By Wes May ECA Executive Director Email: [email protected]
There’s a “law” the construction industry called the Law of Large Projects that states any really huge job will be beset with complications—that really monster jobs will almost always come in over budget and over time to completion.
In California we have seen that “law” proven over and over again:
- The case of the Oakland Bay Bridge (over budget by roughly $5 billion and over time by six years)
- The Gerald Desmond replacement bridge linking Long Beach to San Pedro (18 months behind schedule now and we don’t know what the final cost will be but estimates are running close to a half billion over now)
- The California High-Speed Rail project that was originally estimated to cost $53 billion and is now “estimated” at $81 billion…and nobody knows when if ever it will be completed…they haven’t even acquired all the right-of-way for the first segment near Fresno yet and that is the “easiest” part.
So it was not surprising that the $2.6 billion Los Angeles Rams/Chargers stadium under construction in Inglewood has been forced to add a year (and again, nobody knows how much money) to the construction schedule. This time the reason cited for the delay is rain that filled the major excavation sites at the new sports arena this past winter.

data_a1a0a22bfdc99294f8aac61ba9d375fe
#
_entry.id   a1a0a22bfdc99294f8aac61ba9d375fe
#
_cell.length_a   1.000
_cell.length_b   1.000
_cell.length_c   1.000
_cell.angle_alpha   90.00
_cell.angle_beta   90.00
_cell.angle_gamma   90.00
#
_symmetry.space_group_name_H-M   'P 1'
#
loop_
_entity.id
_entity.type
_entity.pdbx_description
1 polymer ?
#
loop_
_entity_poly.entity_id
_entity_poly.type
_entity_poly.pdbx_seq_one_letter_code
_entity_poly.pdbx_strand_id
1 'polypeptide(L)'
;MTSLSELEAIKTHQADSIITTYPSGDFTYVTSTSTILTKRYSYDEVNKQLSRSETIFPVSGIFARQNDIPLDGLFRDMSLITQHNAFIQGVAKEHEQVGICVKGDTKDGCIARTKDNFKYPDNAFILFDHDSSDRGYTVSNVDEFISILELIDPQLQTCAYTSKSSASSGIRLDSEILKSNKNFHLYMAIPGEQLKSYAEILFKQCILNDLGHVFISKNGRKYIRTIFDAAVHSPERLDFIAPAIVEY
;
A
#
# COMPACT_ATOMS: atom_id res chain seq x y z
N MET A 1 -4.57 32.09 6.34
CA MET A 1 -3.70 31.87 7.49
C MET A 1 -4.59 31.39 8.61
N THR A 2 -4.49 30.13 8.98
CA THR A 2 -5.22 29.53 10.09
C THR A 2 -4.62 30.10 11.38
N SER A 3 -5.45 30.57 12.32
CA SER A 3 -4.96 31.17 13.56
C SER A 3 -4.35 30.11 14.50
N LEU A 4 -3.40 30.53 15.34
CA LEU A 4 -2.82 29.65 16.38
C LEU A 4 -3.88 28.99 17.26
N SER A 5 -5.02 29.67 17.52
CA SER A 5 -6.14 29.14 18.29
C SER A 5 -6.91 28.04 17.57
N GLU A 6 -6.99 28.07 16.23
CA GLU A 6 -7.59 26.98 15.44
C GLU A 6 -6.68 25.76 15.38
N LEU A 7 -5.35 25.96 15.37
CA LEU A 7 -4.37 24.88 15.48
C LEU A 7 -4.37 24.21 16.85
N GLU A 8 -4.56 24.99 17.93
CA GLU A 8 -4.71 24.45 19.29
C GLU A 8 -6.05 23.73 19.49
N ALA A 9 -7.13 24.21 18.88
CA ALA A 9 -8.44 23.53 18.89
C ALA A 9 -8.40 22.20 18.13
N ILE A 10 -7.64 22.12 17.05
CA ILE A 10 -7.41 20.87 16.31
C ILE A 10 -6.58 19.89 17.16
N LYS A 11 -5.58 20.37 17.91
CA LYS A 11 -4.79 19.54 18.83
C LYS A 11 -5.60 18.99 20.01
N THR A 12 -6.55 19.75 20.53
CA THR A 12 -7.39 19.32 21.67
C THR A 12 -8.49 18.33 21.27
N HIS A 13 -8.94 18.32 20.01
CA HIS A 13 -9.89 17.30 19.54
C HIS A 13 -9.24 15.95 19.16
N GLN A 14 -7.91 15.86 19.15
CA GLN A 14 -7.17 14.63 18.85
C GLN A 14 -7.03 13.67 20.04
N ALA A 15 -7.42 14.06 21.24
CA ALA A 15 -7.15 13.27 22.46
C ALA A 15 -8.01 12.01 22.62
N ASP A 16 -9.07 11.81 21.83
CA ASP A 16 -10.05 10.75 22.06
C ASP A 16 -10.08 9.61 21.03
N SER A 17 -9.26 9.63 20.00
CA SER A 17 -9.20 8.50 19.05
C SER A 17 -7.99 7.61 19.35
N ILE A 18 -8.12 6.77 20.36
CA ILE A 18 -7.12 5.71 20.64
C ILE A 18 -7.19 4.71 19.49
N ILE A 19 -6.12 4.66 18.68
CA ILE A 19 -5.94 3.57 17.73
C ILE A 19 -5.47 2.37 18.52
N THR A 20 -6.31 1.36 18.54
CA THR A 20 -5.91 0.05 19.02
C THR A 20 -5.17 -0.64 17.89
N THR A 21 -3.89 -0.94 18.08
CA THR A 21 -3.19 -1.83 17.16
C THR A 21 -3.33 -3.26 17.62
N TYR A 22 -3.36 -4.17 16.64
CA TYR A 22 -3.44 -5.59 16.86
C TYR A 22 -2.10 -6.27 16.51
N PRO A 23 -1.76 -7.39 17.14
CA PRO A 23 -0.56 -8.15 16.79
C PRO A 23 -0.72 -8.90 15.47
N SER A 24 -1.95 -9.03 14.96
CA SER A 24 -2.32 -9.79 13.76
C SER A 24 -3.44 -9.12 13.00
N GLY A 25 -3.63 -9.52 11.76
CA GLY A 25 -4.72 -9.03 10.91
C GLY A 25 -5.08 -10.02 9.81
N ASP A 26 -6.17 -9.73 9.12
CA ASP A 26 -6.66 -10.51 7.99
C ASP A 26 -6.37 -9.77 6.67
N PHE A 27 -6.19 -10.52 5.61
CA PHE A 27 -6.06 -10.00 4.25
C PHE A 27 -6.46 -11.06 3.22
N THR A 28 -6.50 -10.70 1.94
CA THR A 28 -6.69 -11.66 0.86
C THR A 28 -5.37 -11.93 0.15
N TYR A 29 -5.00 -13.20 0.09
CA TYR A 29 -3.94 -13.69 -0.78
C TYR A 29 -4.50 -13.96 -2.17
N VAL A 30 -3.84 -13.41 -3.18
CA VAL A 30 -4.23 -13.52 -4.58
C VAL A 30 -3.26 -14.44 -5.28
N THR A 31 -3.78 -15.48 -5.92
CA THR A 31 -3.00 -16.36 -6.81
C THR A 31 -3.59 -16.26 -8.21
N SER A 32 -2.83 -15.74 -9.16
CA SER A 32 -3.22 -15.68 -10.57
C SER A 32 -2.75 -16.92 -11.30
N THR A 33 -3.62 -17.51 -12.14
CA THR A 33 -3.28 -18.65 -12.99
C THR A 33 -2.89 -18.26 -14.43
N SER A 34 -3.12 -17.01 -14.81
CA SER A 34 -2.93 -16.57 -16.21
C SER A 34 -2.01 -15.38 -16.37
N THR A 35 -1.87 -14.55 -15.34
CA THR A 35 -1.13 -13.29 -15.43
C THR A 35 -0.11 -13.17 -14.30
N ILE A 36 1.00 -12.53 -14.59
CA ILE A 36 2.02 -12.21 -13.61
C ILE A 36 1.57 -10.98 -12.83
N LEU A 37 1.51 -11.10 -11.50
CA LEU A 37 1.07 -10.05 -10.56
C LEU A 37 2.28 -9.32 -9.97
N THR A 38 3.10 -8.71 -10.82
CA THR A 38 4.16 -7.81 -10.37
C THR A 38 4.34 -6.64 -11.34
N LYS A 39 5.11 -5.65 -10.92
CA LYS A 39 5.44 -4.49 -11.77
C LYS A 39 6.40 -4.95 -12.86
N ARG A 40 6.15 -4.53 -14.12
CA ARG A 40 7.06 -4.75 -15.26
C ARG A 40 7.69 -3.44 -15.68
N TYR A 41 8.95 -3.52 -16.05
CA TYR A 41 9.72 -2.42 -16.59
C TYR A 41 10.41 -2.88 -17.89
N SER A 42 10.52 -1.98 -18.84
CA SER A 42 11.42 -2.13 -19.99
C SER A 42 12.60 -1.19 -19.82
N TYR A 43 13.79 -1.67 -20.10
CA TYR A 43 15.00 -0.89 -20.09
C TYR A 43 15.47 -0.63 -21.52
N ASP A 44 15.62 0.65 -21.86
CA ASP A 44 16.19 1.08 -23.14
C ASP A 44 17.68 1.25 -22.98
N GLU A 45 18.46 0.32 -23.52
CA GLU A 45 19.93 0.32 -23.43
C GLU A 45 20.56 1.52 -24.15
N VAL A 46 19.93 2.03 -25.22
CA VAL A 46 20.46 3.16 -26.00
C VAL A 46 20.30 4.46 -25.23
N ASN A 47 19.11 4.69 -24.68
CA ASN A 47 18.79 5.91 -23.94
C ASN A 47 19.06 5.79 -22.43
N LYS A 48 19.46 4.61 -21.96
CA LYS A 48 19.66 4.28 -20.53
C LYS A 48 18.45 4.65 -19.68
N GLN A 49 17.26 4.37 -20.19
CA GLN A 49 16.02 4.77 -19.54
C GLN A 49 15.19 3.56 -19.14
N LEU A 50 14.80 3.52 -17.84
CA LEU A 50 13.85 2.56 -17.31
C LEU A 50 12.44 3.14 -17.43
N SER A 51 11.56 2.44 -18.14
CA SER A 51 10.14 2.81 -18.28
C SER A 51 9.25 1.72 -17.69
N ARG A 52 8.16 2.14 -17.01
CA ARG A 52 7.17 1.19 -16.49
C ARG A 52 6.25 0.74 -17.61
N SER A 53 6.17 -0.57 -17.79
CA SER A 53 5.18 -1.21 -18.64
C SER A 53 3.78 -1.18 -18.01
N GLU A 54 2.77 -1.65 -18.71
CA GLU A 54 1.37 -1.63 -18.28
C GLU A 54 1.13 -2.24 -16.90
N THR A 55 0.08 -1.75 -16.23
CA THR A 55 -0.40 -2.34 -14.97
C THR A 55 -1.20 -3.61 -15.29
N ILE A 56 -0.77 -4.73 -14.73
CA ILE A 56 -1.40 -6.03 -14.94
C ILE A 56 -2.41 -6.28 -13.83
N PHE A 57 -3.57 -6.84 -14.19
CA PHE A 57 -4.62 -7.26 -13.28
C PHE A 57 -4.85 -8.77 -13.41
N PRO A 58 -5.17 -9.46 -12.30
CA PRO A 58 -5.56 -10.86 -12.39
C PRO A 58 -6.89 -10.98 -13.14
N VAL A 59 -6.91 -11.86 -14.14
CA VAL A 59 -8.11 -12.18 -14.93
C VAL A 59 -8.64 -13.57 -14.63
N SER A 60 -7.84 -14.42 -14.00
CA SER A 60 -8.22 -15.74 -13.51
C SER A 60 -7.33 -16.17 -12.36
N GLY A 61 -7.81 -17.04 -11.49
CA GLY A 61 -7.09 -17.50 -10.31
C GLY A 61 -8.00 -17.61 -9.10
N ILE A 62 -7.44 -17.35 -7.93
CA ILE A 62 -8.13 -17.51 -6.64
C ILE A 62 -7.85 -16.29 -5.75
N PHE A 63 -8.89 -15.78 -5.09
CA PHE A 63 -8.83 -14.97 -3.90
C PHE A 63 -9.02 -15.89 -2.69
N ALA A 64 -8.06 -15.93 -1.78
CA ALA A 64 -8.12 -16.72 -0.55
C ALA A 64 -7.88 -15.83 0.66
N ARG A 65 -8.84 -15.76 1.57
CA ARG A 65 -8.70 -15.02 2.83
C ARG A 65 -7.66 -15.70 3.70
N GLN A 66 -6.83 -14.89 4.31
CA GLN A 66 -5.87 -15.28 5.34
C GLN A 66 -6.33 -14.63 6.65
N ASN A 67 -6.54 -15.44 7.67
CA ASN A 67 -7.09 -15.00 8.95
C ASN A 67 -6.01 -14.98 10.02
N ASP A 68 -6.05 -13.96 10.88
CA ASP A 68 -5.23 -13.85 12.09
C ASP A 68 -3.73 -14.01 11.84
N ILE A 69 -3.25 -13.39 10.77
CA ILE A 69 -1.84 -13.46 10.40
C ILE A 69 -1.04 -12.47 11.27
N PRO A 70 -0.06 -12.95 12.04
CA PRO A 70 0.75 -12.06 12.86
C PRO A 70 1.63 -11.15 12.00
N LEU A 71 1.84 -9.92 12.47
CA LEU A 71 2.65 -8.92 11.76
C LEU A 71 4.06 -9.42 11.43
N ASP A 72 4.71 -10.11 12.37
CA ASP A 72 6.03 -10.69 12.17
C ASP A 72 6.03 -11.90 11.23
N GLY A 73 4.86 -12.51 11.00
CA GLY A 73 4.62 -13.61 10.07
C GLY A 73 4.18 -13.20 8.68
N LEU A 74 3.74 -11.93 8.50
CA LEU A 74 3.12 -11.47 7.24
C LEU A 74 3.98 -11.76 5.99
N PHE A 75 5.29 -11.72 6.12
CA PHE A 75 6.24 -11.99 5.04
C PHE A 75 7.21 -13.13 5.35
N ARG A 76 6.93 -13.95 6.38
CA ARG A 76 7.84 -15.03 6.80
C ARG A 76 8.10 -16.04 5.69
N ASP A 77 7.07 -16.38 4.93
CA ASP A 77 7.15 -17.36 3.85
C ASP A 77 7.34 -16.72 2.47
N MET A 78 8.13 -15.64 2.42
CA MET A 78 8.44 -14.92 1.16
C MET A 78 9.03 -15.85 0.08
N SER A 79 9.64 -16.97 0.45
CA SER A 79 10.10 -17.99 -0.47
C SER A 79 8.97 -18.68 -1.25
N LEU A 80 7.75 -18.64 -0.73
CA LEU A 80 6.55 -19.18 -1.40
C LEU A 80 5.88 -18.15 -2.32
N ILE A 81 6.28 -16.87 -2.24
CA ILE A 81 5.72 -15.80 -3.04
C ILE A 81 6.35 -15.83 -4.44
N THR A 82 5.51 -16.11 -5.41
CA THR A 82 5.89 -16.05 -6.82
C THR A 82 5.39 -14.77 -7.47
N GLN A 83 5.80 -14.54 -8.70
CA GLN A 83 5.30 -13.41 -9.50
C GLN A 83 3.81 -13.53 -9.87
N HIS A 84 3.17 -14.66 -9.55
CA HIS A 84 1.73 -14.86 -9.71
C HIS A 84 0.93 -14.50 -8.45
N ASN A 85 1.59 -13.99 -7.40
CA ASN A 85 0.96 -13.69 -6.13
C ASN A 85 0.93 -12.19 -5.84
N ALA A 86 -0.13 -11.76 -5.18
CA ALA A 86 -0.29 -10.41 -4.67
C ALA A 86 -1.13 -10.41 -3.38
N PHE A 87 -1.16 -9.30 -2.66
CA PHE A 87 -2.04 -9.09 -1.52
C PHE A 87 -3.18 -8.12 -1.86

“The continuing rains really knocked us for a loop,” said Bob Aylesworth, principal in charge for the Turner/AECOM Hunt joint venture that is building the stadium told the L.A. Times. “It was a very unforgiving two months for the project. And speaking from a building perspective, it really couldn’t have come at a worse time.”
Developers gave the Times reporters several reasons why the two-month delay can’t be made up over the next two years, among them an already ambitious timetable that left little room for surprises and the lack of scheduling flexibility for a stadium housing two teams.
We think it is the Law of Large Projects at work. ECA members are participating in this project and we wish them every success on the project as we do all contractors who tackle these mammoth pieces of work.
As an association we have concentrated on smaller things, local projects that serve the public need for water, sewer, roads and the like. These projects are more manageable, more affordable for the local agencies in charge of them and, while many are innovative, none are “experimental.”
We think this is just another reason you should consider joining this association.